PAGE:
Jim Uhls is the screenwriter behind FIGHT CLUB (directed by David Fincher, starring Brad Pitt and Edward Norton, based off of the critically acclaimed Chuck Palahniuk novel) as well as the Doug Liman film JUMPER, which has grossed over $222 million worldwide. Next up, Jim is the screenwriter for the new Shane Black film, THE DESTROYER, and THE LEVIATHAN at 20th Century FOX. Full Bio »
Just some of what Jim will be teaching you includes:
Q: What is the format of a webinar?
A: Stage 32 Next Level Webinars are typically 90-minute broadcasts that take place online using a designated software program from Stage 32.
Q: Do I have to be located in a specific location?
A: No, you can participate from the comfort of your own home using your personal computer! If you attend a live online webinar, you will be able to communicate directly with your instructor during the webinar.
Q: What are the system requirements?
A: You will need to meet the following system requirements in order to run the webinar software: Windows 7 or later Mac OS X 10.9 (Mavericks) or later.
If you have Windows XP, Windows Vista and Mac OS X 10.8 (Mountain Lion): The webinar software does not support these operating systems. If you are running one of those operating systems, please upgrade now in order to be able to view a live webinar. Upgrade your Windows computer / Upgrade your Mac computer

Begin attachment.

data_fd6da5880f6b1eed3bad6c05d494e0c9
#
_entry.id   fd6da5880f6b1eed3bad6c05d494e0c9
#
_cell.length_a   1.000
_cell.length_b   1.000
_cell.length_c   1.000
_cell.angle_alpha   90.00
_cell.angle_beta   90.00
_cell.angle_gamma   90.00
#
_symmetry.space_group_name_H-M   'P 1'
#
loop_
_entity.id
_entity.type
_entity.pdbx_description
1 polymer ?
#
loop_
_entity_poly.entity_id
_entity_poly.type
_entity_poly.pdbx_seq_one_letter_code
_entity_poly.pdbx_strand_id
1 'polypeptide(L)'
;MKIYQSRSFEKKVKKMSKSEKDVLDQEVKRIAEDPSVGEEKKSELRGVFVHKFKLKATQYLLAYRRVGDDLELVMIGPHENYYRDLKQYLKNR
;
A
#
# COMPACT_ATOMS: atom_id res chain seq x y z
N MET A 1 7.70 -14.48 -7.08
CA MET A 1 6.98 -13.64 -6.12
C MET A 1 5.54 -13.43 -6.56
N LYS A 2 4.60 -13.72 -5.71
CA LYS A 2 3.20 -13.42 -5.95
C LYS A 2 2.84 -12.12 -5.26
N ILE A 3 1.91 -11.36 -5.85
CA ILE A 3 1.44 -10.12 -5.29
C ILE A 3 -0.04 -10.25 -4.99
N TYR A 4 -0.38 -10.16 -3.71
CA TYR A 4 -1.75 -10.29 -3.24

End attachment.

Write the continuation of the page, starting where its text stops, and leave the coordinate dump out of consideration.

Q: What if I cannot attend the live webinar?
A: If you attend a live online webinar, you will be able to communicate directly with your instructor during the webinar. If you cannot attend a live webinar and purchase an On-Demand webinar, you will have access to the entire recorded broadcast, including the Q&A.
Q: Will I have access to the webinar afterward to rewatch?
A: Yes! After the purchase of a live or On-Demand webinar, you will have on-demand access to the audio recording, which you can view as many times as you'd like for a whole year!
When putting together a deal as a writer or producer there are many things to think about when it comes to your contracts - between option agreements, purchase agreements and negative pickups it's important you understand what deal you're getting yourself into before you start development. We will cover three different types of contracts: purchase agreement, option agreement, and negative pickup. We will discuss terms in both a legal and practical matter so that you get the information needed to be prepared to negotiate your next agreement. Such things will include material and boilerplate terms, what can or can't be negotiated, and how lawyers themselves will be reading and reviewing your agreement. This will be an in-depth, but accessible, legal discussion walking you through each part of a standard purchase and option agreement. Plus! You'll get 5 contract templates to download! Your Stage 32 Educator is entertainment attorney Jordan Barel, who's a California attorney that has worked with AMC, New Line Cinema, Generate and Alloy. He is also a producer who develops projects based off IP and started out as the television coordinator at Verve Talent & Literary Agency. Whether you're a producer, filmmaker or writer learn the overview of contracts to give you a competitive advantage in your next negotiation! **All materials have been prepared for general information purposes only to permit you to learn more about certain types of contracts within the entertainment industry. The information presented is not legal advice and is not to be acted on as such, please consult your lawyer for issues specific to your contract.